If you asked someone to describe the ideal equity income play, their response would probably be a company that pays a high dividend yield plus price appreciation equal to or greater than the overall stock market, notes Jim Pearce, editor of Investing Daily's Personal Finance.

More from Jim Pearce: Logitech: A Logical Play in Technology

At the moment, it would be difficult to find a business that meets that definition better than Hercules Capital (HTGC), a business development company — or BDC. In addition to outperforming the S&P 500 (SPY) by more than 20 percentage points, the 7.4% dividend yield is more than five times the 1.3% yield paid by SPY.

Two factors have contributed to superior BDC performance during the past year: increased demand for BDC loans from businesses unable to get financing from commercial banks and a hot initial public offering (IPO) market that has resulted in several loans being repaid along with an “equity kicker” that in some cases more than doubles the return on investment to Hercules.

In that sense, the pandemic has turned out to be exactly what the BDC industry needed. At the same time that banks cut back on lines of credit to privately held small businesses that were adversely impacted by the virus, the public equity markets financed 480 IPOs in 2020 and another 670 deals through the first half of this year.

The combined number of IPOs over the past 18 months exceeds the total number of companies that went public the previous six years. So far this year, 10 of Hercules’ portfolio companies completed an IPO while another eight effectively went public via a special purpose acquisition company (SPAC) merger.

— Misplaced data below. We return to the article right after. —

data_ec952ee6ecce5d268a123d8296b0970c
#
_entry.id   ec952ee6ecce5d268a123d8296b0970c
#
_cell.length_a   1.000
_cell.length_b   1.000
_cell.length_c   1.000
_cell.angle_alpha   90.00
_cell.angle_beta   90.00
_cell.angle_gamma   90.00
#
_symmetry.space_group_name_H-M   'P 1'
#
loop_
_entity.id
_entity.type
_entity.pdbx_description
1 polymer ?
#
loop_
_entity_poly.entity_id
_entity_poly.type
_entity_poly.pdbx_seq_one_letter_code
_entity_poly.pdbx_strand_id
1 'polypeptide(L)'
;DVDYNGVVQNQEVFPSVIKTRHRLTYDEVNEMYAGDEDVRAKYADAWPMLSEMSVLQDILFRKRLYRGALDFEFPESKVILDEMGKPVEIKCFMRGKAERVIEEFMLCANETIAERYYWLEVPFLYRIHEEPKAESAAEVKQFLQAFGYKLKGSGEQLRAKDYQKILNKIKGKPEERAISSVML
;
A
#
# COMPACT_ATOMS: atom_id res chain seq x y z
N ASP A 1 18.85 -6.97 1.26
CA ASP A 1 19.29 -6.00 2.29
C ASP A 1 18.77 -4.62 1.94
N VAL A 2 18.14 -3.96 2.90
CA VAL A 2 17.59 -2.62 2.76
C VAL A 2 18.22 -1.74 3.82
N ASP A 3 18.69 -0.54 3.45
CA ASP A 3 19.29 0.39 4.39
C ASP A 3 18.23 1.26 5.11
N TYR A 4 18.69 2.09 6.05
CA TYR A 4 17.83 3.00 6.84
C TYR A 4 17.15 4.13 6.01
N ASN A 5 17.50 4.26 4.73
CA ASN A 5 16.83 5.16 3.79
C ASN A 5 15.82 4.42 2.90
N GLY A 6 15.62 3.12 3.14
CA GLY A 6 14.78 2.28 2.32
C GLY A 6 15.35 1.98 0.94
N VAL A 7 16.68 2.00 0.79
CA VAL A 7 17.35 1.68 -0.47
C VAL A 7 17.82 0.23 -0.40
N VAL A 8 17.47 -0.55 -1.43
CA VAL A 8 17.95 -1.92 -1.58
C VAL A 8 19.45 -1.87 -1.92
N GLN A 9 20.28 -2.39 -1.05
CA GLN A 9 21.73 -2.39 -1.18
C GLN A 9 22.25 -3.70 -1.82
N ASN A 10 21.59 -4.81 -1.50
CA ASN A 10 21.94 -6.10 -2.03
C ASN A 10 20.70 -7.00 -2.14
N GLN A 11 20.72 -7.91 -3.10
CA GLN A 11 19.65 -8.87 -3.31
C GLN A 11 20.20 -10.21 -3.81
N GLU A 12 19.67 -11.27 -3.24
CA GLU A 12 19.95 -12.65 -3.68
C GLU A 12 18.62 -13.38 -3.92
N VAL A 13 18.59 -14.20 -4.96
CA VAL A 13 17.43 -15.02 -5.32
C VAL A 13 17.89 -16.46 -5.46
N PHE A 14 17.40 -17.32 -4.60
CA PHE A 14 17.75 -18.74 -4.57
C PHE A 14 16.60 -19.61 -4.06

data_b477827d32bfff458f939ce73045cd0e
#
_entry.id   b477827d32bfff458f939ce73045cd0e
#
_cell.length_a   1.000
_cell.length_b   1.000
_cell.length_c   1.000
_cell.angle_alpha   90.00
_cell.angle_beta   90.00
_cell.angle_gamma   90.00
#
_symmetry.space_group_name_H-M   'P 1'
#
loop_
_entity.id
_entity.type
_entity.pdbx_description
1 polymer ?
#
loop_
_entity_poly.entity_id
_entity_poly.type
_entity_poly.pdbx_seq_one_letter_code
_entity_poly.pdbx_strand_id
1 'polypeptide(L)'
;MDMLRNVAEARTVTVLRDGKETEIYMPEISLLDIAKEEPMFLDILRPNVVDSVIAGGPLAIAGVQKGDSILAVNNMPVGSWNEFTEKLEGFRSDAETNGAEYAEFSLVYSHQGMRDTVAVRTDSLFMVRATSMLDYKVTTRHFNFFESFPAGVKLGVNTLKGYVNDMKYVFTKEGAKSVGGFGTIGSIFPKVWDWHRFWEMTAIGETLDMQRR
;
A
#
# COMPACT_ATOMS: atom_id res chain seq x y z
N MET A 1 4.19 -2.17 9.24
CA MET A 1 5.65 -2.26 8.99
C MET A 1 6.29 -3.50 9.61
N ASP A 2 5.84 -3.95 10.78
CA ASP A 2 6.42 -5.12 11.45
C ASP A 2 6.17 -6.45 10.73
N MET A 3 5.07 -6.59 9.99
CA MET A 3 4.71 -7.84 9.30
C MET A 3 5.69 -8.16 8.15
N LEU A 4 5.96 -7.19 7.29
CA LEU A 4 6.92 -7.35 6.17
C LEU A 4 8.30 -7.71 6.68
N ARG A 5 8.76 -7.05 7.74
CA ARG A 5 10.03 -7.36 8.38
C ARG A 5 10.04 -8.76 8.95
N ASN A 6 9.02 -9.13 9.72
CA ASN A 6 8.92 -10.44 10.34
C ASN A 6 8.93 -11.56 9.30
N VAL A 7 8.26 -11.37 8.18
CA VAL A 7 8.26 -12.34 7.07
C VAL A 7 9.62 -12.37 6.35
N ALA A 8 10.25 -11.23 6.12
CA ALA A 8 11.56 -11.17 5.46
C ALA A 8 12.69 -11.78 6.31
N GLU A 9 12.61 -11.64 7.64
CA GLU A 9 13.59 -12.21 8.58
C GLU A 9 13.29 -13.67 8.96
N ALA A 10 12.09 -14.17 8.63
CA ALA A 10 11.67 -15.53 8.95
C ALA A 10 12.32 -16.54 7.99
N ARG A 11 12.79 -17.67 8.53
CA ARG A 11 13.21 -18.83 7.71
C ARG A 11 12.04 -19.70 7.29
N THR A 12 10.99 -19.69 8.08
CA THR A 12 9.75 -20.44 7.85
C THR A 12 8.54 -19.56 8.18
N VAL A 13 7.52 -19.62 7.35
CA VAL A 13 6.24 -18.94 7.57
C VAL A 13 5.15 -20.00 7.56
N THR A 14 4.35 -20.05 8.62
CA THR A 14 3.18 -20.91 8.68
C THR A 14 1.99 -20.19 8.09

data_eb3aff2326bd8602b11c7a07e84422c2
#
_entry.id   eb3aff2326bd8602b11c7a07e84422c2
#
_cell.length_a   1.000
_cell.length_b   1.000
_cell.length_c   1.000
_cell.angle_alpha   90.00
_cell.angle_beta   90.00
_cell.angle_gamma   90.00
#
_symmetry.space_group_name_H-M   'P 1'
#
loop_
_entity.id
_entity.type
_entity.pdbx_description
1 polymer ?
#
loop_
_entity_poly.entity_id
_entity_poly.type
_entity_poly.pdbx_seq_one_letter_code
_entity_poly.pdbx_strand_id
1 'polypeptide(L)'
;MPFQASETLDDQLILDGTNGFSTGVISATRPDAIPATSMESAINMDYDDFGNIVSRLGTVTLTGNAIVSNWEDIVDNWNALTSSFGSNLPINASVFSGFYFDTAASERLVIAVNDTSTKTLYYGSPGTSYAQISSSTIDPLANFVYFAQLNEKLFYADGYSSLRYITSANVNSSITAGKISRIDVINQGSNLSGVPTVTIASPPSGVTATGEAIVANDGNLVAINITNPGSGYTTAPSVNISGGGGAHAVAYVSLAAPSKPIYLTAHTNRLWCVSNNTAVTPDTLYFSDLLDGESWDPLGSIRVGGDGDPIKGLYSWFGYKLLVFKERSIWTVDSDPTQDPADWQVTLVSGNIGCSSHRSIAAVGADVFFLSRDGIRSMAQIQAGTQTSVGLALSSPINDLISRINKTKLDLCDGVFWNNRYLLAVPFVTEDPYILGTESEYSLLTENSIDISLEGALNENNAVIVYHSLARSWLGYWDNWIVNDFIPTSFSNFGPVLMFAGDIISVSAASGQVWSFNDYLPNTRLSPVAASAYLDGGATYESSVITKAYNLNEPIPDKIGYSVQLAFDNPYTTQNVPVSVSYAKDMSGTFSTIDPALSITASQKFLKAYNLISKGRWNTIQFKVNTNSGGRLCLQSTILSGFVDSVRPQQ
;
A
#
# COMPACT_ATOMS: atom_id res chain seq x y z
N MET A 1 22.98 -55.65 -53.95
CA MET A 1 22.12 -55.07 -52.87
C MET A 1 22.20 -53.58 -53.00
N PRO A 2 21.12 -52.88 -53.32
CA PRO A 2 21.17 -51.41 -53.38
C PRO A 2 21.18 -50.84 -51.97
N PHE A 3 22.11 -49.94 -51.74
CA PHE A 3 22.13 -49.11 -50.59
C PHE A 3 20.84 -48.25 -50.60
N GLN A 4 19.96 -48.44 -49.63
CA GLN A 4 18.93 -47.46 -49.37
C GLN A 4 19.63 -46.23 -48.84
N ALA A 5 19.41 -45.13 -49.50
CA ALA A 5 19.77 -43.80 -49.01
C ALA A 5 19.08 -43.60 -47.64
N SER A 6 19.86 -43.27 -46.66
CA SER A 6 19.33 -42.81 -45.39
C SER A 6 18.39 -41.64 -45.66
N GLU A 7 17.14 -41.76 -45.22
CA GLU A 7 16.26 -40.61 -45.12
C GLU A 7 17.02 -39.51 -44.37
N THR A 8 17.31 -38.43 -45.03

In addition, eight other companies were either merged into or acquired by another business, thereby triggering the equity warrants associated with those loans. Over 80% of Hercules’ $2.5 billion investment portfolio is concentrated in three sectors: software (27%), Internet services (25%), and biotech (31%).

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In addition to the effective yield on its loan portfolio of 12.7%, Hercules is holding equity warrants for 93 of its portfolio companies and holds stock in 67 companies.

I don’t expect the next 12 months to be as lucrative as the past 12 months for HTGC shareholders, but I don’t see any reason to believe that it is likely to be considerably less, either. Its dividend yield of 7.4% appears safe even without an assist from the IPO market. We recommend buying Hercules Capital up to $18.

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